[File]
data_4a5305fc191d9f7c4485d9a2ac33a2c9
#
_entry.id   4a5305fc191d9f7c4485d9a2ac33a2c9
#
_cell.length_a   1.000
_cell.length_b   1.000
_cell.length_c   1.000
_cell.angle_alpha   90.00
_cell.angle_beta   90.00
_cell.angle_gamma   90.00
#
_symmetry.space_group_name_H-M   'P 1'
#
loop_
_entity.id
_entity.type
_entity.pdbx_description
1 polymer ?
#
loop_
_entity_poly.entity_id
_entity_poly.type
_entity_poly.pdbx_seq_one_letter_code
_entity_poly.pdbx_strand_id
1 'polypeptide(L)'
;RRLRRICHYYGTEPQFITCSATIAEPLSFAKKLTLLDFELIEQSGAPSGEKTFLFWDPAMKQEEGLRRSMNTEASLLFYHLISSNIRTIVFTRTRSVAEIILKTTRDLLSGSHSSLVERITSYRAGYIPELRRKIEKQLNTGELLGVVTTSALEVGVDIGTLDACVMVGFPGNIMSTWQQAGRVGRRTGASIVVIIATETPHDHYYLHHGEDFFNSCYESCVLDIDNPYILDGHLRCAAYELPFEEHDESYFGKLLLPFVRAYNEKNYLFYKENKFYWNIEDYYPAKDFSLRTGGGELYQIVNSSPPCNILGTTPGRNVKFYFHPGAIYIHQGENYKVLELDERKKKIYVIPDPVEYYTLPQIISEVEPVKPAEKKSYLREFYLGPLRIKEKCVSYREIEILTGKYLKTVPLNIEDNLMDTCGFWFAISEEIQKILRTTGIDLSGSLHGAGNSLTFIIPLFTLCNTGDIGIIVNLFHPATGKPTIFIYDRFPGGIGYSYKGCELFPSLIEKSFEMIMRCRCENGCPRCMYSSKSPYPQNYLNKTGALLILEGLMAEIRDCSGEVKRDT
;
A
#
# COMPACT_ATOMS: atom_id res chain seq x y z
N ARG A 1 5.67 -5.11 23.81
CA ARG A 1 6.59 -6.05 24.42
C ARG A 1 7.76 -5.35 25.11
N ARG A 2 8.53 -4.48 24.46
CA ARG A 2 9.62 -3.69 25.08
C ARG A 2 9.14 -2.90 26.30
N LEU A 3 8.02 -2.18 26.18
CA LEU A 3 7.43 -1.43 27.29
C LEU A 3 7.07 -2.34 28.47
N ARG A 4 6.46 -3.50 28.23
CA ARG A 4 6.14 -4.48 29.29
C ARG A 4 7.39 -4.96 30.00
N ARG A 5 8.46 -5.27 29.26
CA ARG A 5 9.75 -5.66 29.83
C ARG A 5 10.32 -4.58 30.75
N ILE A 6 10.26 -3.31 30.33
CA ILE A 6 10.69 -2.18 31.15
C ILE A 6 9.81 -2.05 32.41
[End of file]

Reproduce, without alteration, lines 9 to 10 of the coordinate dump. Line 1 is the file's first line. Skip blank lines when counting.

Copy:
_cell.angle_beta   90.00
_cell.angle_gamma   90.00